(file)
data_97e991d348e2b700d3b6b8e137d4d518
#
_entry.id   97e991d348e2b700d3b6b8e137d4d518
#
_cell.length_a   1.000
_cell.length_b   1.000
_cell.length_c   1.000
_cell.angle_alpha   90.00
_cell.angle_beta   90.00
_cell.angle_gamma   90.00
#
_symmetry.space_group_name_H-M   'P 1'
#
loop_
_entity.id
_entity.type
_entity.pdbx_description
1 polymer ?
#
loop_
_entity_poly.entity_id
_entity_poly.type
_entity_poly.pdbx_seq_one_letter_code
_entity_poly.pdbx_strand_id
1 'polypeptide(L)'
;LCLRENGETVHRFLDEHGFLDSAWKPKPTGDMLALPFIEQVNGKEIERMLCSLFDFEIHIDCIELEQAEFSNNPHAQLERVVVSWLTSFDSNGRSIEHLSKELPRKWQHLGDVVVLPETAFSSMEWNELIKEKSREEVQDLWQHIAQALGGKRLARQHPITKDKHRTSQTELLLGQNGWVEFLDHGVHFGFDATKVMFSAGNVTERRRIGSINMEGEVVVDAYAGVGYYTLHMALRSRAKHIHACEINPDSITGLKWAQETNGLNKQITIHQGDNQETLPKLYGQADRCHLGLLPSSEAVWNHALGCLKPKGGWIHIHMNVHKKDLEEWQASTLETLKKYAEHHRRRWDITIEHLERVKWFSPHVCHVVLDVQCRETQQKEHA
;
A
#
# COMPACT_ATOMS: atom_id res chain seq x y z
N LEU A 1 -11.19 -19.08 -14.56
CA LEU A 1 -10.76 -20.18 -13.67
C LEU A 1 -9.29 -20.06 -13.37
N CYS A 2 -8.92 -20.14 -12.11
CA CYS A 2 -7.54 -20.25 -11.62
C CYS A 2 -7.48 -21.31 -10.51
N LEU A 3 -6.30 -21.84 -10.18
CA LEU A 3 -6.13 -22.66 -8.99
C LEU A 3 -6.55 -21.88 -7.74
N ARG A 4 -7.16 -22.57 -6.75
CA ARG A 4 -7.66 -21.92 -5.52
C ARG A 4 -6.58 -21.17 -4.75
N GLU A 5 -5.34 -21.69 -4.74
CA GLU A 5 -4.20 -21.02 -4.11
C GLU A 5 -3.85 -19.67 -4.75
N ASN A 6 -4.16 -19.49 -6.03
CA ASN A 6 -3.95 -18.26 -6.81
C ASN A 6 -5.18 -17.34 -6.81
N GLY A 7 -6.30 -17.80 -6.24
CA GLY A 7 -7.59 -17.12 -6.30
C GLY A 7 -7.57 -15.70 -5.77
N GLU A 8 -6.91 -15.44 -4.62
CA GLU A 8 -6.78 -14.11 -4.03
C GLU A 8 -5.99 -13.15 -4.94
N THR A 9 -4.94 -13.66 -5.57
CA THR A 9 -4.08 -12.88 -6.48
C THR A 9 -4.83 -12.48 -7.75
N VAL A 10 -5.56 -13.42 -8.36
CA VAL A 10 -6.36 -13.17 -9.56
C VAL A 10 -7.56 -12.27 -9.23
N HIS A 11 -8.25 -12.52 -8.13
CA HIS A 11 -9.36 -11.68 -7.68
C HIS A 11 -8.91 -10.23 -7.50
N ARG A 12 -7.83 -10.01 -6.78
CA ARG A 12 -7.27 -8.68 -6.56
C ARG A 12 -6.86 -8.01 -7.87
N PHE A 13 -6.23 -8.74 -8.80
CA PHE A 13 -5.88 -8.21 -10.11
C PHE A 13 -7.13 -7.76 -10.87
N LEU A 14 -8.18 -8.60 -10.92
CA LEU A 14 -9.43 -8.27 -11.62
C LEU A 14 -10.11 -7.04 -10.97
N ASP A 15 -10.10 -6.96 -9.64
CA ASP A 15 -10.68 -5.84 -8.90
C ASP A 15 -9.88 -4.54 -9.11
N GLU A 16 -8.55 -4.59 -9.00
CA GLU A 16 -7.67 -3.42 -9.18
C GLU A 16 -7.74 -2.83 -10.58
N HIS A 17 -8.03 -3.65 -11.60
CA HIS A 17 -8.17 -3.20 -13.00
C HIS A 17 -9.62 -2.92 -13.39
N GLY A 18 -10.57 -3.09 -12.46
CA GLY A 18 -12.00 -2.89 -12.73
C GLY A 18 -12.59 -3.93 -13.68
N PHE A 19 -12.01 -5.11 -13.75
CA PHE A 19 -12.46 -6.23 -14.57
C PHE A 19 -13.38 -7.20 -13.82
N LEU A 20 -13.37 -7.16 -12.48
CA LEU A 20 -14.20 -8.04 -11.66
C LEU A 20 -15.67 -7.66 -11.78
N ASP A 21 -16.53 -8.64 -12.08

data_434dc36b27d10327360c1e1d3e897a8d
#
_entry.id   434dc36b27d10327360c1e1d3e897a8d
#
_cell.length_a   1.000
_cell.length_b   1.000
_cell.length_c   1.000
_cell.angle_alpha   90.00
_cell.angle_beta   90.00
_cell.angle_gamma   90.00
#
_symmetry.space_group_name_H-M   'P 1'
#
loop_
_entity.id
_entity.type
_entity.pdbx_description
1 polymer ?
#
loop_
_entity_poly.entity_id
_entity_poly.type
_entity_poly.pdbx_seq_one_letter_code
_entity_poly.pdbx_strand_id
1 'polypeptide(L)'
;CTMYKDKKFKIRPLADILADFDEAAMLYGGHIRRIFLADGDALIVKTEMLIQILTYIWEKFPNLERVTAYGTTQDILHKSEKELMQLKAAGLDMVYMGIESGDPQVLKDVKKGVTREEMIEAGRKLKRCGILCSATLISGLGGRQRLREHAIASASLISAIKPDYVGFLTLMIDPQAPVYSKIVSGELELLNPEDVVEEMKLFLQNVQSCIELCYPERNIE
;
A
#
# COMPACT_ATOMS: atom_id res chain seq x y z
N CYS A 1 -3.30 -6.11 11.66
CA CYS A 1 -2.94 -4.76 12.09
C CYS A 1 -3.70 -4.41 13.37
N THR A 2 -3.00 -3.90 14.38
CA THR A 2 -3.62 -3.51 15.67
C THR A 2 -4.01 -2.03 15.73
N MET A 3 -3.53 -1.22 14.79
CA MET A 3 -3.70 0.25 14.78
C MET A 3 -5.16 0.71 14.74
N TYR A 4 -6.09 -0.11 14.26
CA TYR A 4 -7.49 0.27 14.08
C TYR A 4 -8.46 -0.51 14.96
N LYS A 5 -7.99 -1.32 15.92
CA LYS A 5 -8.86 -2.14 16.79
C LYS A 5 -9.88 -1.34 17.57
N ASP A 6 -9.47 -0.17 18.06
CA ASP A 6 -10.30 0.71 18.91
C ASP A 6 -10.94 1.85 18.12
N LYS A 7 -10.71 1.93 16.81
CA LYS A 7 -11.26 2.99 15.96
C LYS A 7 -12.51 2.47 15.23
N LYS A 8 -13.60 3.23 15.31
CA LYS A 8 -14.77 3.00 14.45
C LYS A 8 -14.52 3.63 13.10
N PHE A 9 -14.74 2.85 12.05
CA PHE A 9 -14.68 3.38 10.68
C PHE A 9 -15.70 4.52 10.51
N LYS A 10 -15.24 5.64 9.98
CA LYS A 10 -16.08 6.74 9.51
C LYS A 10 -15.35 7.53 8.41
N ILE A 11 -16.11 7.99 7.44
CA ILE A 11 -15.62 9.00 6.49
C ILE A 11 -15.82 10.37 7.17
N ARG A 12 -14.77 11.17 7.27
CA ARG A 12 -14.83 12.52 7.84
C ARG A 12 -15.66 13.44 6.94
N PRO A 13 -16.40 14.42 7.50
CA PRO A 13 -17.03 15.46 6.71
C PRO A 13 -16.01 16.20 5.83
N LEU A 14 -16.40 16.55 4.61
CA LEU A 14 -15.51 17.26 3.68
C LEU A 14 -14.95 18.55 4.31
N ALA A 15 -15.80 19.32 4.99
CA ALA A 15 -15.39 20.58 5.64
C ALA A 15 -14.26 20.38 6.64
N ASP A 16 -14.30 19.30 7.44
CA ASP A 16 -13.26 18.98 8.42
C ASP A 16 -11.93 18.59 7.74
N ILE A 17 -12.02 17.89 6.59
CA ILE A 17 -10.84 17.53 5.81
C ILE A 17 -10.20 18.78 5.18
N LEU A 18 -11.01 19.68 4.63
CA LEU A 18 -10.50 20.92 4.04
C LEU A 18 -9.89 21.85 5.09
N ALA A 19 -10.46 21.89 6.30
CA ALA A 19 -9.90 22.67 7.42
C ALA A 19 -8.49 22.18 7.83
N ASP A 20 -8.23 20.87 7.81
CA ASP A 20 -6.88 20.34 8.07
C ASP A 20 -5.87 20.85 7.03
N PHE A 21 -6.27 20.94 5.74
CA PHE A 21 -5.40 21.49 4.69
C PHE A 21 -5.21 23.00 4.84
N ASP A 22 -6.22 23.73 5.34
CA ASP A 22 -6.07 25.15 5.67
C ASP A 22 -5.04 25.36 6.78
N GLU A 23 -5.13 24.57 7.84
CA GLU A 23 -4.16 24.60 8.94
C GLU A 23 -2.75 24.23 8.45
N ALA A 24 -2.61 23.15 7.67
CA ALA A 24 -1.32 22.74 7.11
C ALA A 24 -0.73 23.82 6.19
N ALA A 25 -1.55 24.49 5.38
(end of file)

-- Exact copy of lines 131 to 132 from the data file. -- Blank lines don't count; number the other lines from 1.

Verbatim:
N TYR A 4 -6.09 -0.11 14.26
CA TYR A 4 -7.49 0.27 14.08